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OPINION

Recipients’ stances sully Nobel distinction

By ISHAAN THAROOR | The Washington Post | Published: December 15, 2019

In 2012, the world’s most famous imprisoned Nobel laureate gave an acceptance speech more than two decades after winning the prize. Aung San Suu Kyi, Myanmar’s lonely champion of democracy, had been released from 15 years of house arrest in 2010 as her country’s military regime embarked on reforms and the slow opening up of a former pariah state. “The prize we were working for was a free, secure and just society where our people might be able to realize their full potential,” Suu Kyi told a rapturous crowd by Oslo’s City Hall. “The honor lay in our endeavor. History had given us the opportunity to give our best for a cause in which we believed.”

If that moment represented a kind of apogee for Suu Kyi as a global icon, last week marked a nadir. On Wednesday, Suu Kyi took the stand as Myanmar’s top civilian leader before a hearing on war crimes at the International Court of Justice in The Hague. She is the first national leader to appear directly before the court while genocide in Myanmar is still allegedly unfolding. Close to a million Rohingya Muslims fled a bloody military crackdown in western Myanmar to squalid camps in Bangladesh, where their plight seems to be receding from global view. Rights groups warn of further persecution and pogroms to come.

“The former democracy icon and Nobel laureate had maintained an expressionless demeanor in court the previous day, as the tiny West African nation of Gambia spent hours detailing stories of systematic rape, murder and other brutality targeting the Rohingya Muslim minority in Myanmar,” my colleagues reported.

Then she spoke. Suu Kyi said her country was simply “dealing with an internal armed conflict, started by coordinated and comprehensive attacks” by Islamist militants. She did not utter the word “Rohingya” — a deliberate omission, because authorities in Myanmar refuse to accept even the existence of this minority group, rendering them effectively stateless, and cast its communities as interlopers from Bangladesh. It’s a far cry from the commitment to freedom and democracy that won her the Nobel Peace Prize in 1991. Last year, the Norwegian Nobel Committee even had to rebuff calls to strip Suu Kyi of her award for her at least tacit support for ethnic cleansing.

Another cloud of controversy hangs over the Nobel Foundation and the Swedish Academy, which administers the prizes for literature. On Tuesday, the Swedish king formally presented Austrian writer Peter Handke with the 2019 Nobel Prize for Literature, which includes a check for almost $1 million. But protests surrounded the ceremony. Handke is known for his admiration of former Serbian leader Slobodan Milosevic and has written works that downplay the role that Serbian forces played in the massacres of Bosnian Muslims during the Balkan wars of the 1990s. No matter the rulings of international courts, he has disputed that the 1995 slaughter of 8,000 Bosnian Muslims in Srebrenica was genocide.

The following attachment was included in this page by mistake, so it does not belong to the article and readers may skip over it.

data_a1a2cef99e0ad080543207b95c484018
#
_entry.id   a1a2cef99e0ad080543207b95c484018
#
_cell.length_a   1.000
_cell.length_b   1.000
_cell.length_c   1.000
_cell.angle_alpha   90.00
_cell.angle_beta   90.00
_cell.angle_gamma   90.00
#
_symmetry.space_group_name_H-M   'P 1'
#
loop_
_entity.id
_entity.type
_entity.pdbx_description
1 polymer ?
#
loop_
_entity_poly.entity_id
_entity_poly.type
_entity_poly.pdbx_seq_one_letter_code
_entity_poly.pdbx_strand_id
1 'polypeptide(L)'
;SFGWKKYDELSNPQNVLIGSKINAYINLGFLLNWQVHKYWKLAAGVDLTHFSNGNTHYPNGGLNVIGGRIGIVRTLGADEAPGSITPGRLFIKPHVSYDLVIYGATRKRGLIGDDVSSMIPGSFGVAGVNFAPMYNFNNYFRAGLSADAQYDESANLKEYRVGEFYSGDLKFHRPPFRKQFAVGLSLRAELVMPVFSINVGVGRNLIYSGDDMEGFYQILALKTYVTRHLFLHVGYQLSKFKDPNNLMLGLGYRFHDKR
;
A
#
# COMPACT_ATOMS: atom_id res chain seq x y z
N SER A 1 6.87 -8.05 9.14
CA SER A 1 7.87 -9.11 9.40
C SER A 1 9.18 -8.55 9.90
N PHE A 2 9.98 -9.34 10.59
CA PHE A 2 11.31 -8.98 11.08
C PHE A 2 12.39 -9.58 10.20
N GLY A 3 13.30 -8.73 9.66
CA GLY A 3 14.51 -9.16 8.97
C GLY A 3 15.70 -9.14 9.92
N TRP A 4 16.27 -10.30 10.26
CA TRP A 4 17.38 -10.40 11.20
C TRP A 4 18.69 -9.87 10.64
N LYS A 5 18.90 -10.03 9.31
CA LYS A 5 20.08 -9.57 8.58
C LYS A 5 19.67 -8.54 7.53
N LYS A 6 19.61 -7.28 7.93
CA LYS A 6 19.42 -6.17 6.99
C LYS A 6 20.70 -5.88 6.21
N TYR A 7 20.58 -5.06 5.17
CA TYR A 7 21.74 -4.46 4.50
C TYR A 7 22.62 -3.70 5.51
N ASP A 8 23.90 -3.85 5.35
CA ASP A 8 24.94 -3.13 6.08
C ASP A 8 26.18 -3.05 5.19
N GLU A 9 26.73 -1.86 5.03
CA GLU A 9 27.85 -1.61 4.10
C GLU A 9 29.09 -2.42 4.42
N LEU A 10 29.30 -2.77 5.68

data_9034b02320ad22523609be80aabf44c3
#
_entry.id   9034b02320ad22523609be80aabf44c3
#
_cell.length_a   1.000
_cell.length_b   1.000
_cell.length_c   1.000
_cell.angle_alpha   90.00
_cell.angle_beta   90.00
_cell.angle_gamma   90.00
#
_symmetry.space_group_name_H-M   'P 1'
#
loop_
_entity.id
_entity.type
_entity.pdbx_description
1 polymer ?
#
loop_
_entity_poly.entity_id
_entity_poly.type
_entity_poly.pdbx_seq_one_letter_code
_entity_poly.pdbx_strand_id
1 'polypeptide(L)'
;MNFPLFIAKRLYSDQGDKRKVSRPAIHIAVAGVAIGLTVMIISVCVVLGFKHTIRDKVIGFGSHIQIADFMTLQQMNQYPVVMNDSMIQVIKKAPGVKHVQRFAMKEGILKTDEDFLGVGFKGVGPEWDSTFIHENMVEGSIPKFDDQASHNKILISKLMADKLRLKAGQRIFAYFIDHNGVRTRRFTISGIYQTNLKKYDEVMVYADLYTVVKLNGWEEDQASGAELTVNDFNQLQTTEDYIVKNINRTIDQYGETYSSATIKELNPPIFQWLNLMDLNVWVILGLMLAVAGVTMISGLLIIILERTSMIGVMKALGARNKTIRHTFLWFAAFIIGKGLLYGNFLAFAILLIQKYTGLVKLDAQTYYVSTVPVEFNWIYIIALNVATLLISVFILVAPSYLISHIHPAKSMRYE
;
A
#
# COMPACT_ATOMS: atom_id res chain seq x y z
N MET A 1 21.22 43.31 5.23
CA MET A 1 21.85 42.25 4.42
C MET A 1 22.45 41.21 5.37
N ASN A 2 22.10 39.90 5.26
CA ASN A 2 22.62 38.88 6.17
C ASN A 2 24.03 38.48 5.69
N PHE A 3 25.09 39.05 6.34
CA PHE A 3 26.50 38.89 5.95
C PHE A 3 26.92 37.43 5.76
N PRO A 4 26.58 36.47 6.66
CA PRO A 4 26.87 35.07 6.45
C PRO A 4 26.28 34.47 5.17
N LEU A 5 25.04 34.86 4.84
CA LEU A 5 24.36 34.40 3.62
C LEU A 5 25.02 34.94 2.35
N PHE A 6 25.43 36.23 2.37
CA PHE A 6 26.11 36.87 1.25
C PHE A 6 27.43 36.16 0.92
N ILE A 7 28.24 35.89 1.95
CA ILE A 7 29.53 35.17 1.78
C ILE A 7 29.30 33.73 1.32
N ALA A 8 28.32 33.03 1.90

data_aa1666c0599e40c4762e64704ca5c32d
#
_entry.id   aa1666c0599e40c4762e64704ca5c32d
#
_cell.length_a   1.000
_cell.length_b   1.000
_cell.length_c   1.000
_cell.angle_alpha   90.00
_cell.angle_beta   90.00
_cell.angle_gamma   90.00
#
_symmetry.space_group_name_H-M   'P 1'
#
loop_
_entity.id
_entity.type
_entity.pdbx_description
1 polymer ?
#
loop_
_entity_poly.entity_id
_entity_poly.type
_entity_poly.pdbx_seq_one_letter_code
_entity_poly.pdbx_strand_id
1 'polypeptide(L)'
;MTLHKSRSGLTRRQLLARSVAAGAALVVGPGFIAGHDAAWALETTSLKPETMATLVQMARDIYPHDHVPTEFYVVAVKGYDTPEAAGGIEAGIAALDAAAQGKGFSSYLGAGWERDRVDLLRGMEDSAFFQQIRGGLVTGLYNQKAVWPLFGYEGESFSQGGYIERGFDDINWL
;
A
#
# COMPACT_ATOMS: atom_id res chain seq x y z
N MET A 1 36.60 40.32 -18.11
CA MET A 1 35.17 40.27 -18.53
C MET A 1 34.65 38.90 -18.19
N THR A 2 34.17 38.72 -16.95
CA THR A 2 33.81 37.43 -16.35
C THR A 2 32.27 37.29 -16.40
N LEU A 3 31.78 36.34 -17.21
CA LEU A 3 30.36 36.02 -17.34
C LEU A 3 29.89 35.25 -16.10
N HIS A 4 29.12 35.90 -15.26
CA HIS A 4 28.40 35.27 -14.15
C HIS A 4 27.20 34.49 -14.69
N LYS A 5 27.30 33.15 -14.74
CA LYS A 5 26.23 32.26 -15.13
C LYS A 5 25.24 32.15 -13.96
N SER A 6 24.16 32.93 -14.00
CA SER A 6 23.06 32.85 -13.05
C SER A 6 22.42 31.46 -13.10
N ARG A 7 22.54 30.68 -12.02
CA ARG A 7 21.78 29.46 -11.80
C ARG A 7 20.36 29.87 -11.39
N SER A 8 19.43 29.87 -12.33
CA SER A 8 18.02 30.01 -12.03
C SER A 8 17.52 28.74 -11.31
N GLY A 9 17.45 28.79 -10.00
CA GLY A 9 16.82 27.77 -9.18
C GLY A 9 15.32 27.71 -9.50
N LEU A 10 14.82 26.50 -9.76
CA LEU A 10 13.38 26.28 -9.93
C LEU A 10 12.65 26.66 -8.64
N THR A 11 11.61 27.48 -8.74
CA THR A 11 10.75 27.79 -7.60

As a result, an unprecedented number of governments formally boycotted his ceremony. Two members of an external committee set up to oversee the Swedish Academy quit this month in the aftermath of the furor surrounding Handke’s selection. “The choice of 2019 laureate was not just a choice about a body of work, it has also been interpreted, both inside the academy and outside, as a defense of the stance that literature is above ‘politics,’ ” one of them, journalist Gun-Britt Sundström said to Dagens Nyheter. “That is not my ideology.”

For others, it is. “I can’t think of a more obvious Nobel laureate than him,” best-selling Norwegian novelist Karl Ove Knausgaard told The New York Times in an email.

Handke himself has angrily rejected criticisms and questions about his views on the Balkan wars, describing them in a news conference last week as “ignorant” and part of a “calligraphy of” excrement.

But that hardly assuages those enraged by the message that his winning the Nobel sends. “When the academy announced its decision on October 10, there was shock and bafflement,” wrote the Intercept’s Peter Maass. “Although the academy has refused to explain itself in any coherent way, it has become clear that its appointed-for-life members either agree with Handke’s political views or don’t believe that the denial of genocide is a sufficiently important matter to stand in the way of receiving a Nobel Prize.”

“There are entire generations that were never able to achieve their full potential because they were expelled from their jobs and driven out of their homes in an ethnic-cleansing campaign led by Milosevic,” Mehmet Kraja, president of the Kosovo Academy of Arts and Sciences, wrote in The Washington Post in October. “Justice was never delivered to them, for there is no justice that can ever remedy such loss. But for Handke, none of this mattered.”

Outside the venue on Tuesday, Adnan Mahmutovic, a protest organizer and professor at Stockholm University, decried Handke’s refusal to accept what the historical consensus and the international legal community already have. “Let us call things by their right names,” Mahmutovic said, according to Maass. “… There is something called a crime against humanity. There is something called genocide.”

That’s a message countless other activists would want Suu Kyi to hear, too.

Ishaan Tharoor writes about foreign affairs for The Washington Post.

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